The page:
Finding Solutions to America's High Transit Construction Cost Problem - TransitCenter
Governance
October 8, 2021
Finding Solutions to America’s High Transit Construction Cost Problem

In the United States, transit agencies pay more for less when they build expansion projects.

The average cost premium in the U.S. is nearly 50% per mile for both at-grade and tunneled transit projects compared to international peers, according to the Eno Center’s Saving Time and Making Cents: A Blueprint for Building Transit Better, which was released in July. Despite building at this premium price, American transit projects tend to be less complex, have fewer stations, and be built away from city centers and dense development, where the need for transit is greatest.

Later this month — October 18-21 — Eno is hosting a symposium exploring the findings and implications of the report. Registration is open until October 12 — anyone interested in solving the project delivery problems that limit transit expansion and upgrades in the U.S. should attend.

Eno’s project team set out to determine how much higher American transit construction costs are than those of peer nations, why they had grown above global averages, and what can be done about it. They compiled a database of rail construction costs from 180 projects across the globe to determine how costs compare across geographies.

In addition to the cost premium (which soars much higher for projects in some of the nation’s biggest transit cities), Eno found that U.S. transit construction timetables are longer than in peer nations. American transit projects take more time to complete despite commonly being built in less dense areas or along rights of way such as freight rail or highway corridors, compromises that are supposed to streamline construction at the expense of rider safety and ease of access.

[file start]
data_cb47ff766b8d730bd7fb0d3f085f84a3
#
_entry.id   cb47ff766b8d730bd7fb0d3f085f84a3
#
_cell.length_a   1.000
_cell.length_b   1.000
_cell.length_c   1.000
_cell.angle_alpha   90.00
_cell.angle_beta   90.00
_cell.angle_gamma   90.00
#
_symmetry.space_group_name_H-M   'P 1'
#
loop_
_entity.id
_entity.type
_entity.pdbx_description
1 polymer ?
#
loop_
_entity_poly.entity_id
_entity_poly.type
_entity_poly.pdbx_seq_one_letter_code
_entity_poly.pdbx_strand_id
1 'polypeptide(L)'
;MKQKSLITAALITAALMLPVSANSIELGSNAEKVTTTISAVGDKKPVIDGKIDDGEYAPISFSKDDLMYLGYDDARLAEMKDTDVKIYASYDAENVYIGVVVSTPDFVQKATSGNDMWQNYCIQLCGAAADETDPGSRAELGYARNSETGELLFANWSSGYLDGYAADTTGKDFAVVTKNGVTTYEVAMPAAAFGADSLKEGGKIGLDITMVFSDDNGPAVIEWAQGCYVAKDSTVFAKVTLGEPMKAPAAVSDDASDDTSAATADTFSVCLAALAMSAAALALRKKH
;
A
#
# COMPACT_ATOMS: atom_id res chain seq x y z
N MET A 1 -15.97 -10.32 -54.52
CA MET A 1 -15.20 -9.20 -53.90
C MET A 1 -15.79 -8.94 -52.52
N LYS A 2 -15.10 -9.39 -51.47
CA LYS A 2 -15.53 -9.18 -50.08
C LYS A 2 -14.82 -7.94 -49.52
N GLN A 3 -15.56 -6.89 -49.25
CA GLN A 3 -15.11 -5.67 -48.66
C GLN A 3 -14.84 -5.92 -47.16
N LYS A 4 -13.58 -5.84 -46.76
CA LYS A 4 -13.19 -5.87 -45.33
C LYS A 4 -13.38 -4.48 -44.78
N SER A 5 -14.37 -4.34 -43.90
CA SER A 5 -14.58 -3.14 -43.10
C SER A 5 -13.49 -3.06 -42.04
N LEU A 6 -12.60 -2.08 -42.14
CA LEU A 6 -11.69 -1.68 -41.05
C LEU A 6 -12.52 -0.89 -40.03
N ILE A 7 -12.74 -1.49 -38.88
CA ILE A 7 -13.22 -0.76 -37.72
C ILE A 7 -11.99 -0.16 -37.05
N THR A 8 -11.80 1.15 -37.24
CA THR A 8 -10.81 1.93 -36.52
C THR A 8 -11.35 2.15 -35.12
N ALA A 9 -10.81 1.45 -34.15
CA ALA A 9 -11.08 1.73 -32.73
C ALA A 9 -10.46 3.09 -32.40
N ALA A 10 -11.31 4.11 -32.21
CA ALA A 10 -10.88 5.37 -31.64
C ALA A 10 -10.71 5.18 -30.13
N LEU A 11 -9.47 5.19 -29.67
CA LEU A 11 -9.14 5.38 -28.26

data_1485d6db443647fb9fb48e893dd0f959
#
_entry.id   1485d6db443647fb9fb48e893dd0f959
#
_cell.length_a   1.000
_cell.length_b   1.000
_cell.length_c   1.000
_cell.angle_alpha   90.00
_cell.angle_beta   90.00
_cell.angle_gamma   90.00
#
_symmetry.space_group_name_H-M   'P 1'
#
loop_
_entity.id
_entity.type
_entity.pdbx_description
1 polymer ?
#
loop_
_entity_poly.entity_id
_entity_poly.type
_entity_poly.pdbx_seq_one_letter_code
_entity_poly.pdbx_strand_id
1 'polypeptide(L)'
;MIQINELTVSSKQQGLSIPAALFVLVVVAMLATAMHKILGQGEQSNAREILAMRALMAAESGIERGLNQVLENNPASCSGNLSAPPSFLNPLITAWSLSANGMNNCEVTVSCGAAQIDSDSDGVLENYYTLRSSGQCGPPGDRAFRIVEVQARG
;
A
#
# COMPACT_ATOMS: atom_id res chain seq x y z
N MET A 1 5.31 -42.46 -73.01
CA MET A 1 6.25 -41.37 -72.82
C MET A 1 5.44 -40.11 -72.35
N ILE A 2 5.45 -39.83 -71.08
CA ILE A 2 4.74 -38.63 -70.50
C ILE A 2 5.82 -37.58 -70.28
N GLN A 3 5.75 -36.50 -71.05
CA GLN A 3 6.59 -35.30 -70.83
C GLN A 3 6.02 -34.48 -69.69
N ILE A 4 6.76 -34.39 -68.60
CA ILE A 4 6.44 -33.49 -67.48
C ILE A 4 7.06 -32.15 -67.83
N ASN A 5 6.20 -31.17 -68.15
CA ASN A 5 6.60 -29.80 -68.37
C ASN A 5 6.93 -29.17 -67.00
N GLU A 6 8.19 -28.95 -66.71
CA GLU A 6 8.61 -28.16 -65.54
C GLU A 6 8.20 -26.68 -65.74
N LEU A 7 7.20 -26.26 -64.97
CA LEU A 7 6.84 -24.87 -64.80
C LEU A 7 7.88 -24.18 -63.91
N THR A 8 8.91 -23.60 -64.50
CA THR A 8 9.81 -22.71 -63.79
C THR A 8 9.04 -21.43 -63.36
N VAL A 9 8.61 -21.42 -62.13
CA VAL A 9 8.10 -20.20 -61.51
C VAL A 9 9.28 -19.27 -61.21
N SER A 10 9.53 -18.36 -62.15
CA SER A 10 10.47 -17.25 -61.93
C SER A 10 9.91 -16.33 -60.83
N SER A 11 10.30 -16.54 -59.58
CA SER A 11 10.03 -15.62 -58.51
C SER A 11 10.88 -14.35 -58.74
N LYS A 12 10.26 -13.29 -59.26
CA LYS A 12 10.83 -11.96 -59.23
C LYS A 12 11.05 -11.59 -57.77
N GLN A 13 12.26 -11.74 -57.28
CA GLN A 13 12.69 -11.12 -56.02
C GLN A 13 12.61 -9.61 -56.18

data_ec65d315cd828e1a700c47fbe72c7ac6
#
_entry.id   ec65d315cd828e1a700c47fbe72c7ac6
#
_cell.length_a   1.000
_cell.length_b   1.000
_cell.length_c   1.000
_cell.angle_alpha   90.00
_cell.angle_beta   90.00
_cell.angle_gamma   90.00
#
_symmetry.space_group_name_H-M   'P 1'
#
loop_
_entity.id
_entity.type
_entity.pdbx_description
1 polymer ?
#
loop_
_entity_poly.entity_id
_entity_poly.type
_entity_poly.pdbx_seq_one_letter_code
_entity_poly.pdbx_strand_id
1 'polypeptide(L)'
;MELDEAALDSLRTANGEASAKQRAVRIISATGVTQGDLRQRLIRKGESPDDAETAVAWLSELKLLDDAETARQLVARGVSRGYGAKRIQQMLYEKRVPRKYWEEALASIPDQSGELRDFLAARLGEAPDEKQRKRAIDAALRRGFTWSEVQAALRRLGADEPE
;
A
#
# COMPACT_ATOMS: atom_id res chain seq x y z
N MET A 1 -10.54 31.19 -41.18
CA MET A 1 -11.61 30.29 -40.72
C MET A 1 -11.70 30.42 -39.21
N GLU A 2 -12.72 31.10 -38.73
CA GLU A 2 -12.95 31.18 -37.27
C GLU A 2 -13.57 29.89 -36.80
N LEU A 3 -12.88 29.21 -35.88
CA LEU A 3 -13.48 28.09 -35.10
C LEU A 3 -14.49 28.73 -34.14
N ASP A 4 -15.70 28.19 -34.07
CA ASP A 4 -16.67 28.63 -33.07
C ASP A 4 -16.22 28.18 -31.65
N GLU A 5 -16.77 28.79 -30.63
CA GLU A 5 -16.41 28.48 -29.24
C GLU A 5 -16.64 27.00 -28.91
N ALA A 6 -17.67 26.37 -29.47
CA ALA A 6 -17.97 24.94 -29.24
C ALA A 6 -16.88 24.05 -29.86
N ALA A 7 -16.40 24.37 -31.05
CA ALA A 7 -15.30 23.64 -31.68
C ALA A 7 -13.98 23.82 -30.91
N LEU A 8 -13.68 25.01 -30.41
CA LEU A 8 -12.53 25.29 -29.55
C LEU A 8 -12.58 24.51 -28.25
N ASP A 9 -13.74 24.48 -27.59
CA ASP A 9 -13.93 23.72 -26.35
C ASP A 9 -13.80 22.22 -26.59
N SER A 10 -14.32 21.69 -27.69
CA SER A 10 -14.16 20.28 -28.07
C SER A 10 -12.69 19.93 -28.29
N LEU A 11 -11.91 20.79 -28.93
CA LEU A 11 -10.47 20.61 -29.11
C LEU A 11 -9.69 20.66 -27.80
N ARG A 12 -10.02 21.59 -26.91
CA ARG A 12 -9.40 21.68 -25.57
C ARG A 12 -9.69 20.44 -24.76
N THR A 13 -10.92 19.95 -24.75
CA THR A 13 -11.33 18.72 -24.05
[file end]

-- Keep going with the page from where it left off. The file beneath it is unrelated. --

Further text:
To identify which aspects of governance and the planning and construction process may account for differences in project costs, Eno interviewed professionals with direct experience managing rail projects in the United States and in countries with comparable labor and regulatory environments. 

Eno grouped recommendations into three buckets: governance, process, and standards. Adopting these recommendations would require action from nearly all stakeholders involved in the rail construction process. Reforms at the local, state, and federal level will be necessary to bring U.S. construction costs in line with those of its international peers.

Below is a summary of Eno’s major recommendations — for details, read the full report.

Governance:

  • The public institutions charged with leading the delivery of transit projects need authority, staff, and good governance to move projects forward.
  • Project sponsors need to understand, manage, and commit to whatever project delivery method is most appropriate for the project.
  • Projects need to be developed smartly so contracts are not too large to be effectively managed, procurement goals are realistic, and the best value is returned for public dollars.
  • Agency staff need appropriate training in order to manage projects, construction staff, and consultants.

Process:

  • The federal NEPA statute does not need to be reformed, but the processes by which federal agencies reach a record of decision does.
  • States and project sponsors also need to invest in the staff and processes for their own permitting and environmental review.
  • The planning and public engagement process needs greater investment and more attention.
  • Policy and practice reforms are needed to address significant shortcomings related to utility relocation and land acquisition.

Standards:

  • Customization should be deemphasized in favor of updated standardization to save on construction costs and speed up delivery.
  • Transit projects in the United States need to maximize their public benefits.

Register here for Eno’s symposium on “Saving Time and Making Cents.”

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